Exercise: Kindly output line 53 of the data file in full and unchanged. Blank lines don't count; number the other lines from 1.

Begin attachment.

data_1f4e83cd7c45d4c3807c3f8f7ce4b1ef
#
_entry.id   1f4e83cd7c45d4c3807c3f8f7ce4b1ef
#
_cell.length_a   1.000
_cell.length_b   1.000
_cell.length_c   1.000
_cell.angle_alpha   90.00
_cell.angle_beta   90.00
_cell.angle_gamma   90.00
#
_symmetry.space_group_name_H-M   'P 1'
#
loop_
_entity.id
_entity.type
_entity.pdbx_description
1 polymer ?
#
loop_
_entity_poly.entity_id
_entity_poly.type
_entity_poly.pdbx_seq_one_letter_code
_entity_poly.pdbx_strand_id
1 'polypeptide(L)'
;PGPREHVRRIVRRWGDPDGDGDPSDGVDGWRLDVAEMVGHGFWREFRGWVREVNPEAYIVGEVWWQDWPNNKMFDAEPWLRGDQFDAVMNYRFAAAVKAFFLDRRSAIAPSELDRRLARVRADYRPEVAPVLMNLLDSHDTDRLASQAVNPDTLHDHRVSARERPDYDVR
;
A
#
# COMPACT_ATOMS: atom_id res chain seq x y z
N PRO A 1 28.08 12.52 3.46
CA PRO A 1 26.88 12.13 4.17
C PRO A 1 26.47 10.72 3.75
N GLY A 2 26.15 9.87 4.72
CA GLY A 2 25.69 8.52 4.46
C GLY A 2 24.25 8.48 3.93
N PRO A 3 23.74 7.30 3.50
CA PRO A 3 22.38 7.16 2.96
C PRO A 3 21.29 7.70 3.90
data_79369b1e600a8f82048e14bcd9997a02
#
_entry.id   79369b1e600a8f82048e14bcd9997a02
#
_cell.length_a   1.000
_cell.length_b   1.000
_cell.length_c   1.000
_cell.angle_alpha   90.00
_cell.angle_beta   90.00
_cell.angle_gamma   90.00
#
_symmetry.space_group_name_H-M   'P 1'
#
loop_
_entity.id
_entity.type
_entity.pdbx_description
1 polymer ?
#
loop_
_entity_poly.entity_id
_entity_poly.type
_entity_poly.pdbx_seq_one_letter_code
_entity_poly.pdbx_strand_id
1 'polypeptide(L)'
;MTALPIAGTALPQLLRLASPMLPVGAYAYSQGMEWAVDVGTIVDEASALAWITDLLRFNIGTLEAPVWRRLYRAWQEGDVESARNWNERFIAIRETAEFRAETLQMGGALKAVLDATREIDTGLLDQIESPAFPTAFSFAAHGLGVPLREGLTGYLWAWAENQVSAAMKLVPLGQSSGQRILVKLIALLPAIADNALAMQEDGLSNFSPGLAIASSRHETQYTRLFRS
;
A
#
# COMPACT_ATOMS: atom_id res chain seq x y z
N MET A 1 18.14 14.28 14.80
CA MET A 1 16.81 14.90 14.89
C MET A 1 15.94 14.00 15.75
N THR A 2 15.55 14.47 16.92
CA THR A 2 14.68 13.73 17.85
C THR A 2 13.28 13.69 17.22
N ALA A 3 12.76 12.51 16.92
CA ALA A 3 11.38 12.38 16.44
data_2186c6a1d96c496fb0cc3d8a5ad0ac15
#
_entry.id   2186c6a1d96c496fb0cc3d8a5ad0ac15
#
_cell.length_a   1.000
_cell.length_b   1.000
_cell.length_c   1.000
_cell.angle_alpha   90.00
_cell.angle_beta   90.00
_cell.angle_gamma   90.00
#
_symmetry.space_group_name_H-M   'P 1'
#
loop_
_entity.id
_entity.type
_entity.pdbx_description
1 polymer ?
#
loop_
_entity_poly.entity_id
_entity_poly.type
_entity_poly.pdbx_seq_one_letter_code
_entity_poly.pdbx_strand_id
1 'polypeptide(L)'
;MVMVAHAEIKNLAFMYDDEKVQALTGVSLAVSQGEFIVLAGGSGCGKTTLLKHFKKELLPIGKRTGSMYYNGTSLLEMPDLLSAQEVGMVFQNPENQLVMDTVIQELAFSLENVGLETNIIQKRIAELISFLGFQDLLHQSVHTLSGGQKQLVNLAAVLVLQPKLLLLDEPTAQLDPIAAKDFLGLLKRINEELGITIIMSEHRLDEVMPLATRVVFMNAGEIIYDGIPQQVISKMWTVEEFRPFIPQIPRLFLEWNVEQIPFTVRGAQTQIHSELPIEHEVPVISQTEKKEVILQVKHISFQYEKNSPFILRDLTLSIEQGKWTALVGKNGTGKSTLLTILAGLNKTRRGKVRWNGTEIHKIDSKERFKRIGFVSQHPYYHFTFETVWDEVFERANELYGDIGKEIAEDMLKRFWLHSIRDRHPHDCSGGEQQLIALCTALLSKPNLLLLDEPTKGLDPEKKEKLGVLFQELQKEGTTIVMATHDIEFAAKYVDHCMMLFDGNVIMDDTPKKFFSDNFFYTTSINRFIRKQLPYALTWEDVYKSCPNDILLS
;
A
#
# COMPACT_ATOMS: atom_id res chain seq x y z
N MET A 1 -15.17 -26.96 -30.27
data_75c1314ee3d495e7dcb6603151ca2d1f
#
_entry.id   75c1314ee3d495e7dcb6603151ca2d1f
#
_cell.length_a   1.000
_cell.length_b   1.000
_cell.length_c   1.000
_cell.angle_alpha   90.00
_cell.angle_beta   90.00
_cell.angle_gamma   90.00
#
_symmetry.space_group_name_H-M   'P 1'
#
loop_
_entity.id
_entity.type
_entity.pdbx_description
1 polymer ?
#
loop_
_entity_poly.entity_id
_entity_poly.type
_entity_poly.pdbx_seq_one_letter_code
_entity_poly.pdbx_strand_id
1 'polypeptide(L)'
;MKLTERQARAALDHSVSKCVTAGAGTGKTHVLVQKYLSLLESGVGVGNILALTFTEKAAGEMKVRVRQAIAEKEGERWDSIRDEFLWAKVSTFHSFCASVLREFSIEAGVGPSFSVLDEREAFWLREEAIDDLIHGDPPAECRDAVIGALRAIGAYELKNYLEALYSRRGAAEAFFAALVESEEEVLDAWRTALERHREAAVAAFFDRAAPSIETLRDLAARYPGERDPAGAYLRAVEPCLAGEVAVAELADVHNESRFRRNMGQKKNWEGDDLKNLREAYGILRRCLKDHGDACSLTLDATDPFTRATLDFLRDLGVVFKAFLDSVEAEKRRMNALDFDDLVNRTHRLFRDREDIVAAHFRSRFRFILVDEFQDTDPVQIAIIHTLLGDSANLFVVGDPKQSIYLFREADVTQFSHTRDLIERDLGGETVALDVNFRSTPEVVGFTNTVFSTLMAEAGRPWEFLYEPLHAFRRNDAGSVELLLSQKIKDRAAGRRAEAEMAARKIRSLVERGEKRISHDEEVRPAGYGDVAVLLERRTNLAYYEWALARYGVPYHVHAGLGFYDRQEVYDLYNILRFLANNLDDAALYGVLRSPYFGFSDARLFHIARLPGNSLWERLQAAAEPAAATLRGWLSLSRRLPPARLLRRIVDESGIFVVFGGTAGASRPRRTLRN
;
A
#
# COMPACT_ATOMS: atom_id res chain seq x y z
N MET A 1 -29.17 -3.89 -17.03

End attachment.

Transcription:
loop_